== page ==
Birth control in Islam: A study of the hadith on coitus interruptus

A hadith found in three places in Sahih al-Bukhari suggests that birth control is not recommended in Islam:

We asked (the Prophet ) about it and he said, 'There is no harm if you do not do [coitus interruptus1], for if any soul (till the Day of Resurrection) is predestined to exist, it will exist."

Sahih al-Bukhari 4138

First, this hadith does not say that birth control is bad. It merely say that there is no harm in not using birth control.

This hadith, however, is not a very high-quality one due to its meager chain of narrators. Below is a diagram of all of the chains of the authentic versions of this hadith:

This hadith has only an 11.79% chance of authenticity, which is quite low. In my mathematical hadith verification methodology (which I discuss here), a hadith that falls between 10% and 20% is munkar (strange and unlikely to be true, but not clearly false and fabricated). A munkar hadith is not strong enough to act as a basis for establishing sunna (the tradition of the Prophet ). For this reason, we cannot say with certainty that a negative view of birth control is part of Islam. In this case, the commonsense view should be used that birth control is a matter of personal choice.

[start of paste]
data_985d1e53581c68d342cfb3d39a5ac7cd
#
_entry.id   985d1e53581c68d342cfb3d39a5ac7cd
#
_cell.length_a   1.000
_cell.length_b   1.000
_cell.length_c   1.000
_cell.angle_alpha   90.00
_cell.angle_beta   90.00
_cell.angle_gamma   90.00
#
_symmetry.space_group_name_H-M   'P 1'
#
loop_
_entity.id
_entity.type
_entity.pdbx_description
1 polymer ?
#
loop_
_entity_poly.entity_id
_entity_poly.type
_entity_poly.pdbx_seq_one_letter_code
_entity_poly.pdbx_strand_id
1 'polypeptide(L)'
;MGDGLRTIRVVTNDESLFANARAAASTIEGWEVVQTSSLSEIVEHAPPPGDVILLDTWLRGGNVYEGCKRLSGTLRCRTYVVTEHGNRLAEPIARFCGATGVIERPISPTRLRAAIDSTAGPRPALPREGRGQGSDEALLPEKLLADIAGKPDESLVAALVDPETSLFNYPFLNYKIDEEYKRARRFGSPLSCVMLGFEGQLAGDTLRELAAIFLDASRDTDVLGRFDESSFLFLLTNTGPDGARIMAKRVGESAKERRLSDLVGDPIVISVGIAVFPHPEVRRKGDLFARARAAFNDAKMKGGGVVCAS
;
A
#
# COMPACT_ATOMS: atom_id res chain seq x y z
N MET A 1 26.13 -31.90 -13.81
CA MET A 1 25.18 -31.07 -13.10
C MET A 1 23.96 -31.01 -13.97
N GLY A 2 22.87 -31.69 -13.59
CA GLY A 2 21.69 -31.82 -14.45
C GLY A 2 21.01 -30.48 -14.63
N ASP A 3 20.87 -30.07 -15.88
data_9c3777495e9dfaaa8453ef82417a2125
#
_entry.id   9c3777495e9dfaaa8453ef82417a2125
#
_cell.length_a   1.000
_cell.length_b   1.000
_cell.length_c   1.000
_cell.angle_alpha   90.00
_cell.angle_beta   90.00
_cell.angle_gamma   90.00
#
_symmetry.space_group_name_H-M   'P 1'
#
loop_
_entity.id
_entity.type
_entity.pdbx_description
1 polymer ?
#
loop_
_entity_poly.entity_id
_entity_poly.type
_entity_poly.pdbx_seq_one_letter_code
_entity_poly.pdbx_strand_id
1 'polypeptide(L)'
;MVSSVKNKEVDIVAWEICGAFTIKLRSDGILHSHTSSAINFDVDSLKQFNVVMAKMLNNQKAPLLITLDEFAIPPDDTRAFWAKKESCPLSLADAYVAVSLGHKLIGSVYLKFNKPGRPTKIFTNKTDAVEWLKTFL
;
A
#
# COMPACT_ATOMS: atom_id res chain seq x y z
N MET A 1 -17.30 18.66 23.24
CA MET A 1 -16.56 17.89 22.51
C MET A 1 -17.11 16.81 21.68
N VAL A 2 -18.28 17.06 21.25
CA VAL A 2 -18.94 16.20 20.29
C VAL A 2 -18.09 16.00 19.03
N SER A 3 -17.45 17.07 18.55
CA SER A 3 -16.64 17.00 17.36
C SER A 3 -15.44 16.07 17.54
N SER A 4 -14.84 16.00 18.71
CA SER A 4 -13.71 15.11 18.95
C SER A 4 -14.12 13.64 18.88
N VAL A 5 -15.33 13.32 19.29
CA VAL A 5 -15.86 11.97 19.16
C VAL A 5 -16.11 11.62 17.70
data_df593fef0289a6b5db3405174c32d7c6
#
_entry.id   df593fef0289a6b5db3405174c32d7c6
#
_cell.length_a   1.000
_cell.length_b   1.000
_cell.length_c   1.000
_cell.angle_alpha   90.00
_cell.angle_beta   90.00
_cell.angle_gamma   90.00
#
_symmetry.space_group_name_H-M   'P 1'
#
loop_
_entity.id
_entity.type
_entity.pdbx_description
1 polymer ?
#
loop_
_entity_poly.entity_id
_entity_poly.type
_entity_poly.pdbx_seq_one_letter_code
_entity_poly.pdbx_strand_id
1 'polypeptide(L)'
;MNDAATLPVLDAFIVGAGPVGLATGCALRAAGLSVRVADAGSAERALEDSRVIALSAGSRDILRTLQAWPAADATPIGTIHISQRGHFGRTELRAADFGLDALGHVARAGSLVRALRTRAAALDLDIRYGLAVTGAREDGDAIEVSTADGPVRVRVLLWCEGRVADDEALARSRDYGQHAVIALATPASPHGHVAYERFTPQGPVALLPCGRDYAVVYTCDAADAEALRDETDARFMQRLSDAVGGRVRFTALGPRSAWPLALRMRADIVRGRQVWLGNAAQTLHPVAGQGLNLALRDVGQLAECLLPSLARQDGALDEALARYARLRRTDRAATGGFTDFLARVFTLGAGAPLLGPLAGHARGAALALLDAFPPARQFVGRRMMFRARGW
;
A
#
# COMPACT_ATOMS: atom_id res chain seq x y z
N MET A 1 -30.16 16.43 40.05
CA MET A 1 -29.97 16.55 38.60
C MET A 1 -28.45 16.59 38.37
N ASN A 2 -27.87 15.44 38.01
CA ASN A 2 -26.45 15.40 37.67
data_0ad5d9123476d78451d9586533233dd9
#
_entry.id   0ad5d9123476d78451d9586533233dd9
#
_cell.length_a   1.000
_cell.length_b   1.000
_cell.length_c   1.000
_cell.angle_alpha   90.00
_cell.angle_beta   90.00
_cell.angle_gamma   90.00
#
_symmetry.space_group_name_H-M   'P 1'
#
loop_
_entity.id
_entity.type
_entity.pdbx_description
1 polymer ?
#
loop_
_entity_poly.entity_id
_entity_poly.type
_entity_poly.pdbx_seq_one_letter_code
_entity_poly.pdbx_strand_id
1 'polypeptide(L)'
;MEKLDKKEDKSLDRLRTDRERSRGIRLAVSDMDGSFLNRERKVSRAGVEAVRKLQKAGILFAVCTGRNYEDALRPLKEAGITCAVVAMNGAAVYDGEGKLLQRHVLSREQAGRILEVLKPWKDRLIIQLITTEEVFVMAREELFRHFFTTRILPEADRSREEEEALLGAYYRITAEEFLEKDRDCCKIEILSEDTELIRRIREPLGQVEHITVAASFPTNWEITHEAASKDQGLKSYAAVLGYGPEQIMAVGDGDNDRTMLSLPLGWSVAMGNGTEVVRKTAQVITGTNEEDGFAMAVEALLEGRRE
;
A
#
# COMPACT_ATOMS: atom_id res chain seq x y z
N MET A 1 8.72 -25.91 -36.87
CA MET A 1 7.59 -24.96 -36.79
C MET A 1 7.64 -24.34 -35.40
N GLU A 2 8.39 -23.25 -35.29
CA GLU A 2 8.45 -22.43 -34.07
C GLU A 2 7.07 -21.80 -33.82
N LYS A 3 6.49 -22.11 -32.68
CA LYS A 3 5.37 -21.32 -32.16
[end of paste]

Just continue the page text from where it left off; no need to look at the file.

Footnotes

  1. Sexual intercourse interrupted by withdrawal of the penis before ejaculation in order to avoid the possibility of making the woman pregnant.
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